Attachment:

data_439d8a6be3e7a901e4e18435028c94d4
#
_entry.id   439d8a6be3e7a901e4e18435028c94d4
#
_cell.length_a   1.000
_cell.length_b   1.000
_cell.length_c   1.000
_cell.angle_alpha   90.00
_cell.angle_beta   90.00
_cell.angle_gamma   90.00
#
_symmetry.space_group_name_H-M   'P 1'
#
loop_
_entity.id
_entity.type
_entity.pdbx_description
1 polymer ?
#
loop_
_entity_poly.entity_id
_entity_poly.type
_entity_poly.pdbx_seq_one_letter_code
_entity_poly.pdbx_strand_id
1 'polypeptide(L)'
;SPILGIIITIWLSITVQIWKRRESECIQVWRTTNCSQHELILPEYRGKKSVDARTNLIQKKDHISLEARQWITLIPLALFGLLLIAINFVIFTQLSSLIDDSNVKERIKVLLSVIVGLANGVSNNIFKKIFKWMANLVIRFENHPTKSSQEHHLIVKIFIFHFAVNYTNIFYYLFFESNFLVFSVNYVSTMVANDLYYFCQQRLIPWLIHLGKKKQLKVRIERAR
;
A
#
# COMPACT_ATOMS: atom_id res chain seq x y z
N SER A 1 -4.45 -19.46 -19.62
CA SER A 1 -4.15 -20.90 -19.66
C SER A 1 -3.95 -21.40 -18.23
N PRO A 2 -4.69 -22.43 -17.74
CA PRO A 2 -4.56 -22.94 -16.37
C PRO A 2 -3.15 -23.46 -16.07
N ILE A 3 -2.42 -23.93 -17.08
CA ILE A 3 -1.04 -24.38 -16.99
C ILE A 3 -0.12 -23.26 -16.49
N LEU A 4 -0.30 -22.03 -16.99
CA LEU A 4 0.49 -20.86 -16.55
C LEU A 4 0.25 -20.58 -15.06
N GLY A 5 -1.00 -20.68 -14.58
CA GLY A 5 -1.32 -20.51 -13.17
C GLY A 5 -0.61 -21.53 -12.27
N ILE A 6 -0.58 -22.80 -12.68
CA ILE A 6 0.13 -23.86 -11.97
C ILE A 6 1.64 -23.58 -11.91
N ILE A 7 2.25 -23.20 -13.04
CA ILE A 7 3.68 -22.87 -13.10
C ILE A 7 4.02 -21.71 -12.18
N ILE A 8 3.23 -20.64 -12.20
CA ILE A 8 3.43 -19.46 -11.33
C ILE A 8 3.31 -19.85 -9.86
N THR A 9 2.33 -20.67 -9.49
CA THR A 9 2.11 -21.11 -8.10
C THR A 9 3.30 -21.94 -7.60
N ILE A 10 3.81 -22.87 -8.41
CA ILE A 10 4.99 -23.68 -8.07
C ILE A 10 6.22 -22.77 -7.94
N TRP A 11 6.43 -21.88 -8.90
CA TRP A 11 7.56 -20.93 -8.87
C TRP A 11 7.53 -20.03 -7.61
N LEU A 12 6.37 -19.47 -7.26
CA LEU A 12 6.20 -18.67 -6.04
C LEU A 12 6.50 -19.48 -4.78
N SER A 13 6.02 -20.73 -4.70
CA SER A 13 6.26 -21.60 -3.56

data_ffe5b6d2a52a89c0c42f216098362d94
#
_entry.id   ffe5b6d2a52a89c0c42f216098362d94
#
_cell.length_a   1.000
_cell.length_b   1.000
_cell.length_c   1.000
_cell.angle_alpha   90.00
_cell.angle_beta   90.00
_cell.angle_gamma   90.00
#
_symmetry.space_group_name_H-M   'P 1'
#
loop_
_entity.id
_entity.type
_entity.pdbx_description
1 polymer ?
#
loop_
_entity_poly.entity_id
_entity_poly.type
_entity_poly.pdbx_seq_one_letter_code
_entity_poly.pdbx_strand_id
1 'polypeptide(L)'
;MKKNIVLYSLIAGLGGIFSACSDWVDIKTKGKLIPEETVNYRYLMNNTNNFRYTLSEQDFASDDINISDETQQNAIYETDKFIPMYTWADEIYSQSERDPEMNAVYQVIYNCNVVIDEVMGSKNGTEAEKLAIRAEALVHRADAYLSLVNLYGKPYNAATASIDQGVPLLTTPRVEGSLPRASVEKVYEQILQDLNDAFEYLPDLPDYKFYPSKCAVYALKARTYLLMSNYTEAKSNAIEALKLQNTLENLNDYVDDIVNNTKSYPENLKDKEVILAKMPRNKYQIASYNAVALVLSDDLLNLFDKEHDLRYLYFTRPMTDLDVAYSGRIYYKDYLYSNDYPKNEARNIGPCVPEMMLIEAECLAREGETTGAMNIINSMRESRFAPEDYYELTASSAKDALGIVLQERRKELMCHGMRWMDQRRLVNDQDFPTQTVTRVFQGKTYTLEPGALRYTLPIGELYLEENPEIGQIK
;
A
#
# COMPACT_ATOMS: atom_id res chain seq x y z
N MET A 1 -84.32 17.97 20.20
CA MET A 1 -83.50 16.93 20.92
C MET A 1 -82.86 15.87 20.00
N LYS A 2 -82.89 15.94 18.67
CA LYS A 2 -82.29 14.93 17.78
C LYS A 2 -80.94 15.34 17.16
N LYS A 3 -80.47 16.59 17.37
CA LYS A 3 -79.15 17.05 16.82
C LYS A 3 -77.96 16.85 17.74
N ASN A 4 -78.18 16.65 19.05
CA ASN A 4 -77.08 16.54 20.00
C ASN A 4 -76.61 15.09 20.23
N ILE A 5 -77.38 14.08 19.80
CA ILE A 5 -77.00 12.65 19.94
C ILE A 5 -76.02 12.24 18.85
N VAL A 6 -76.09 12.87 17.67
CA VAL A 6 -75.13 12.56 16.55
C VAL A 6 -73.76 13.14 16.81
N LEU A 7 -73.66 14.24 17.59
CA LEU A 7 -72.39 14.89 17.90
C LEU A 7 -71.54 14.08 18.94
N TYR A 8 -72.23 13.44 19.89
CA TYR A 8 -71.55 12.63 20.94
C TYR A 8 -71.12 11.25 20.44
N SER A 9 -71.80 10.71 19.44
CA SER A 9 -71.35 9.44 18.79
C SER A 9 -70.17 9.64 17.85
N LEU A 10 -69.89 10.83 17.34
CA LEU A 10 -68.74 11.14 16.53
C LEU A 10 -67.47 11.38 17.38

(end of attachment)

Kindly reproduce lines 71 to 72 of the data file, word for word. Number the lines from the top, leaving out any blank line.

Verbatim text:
_entry.id   ffe5b6d2a52a89c0c42f216098362d94
#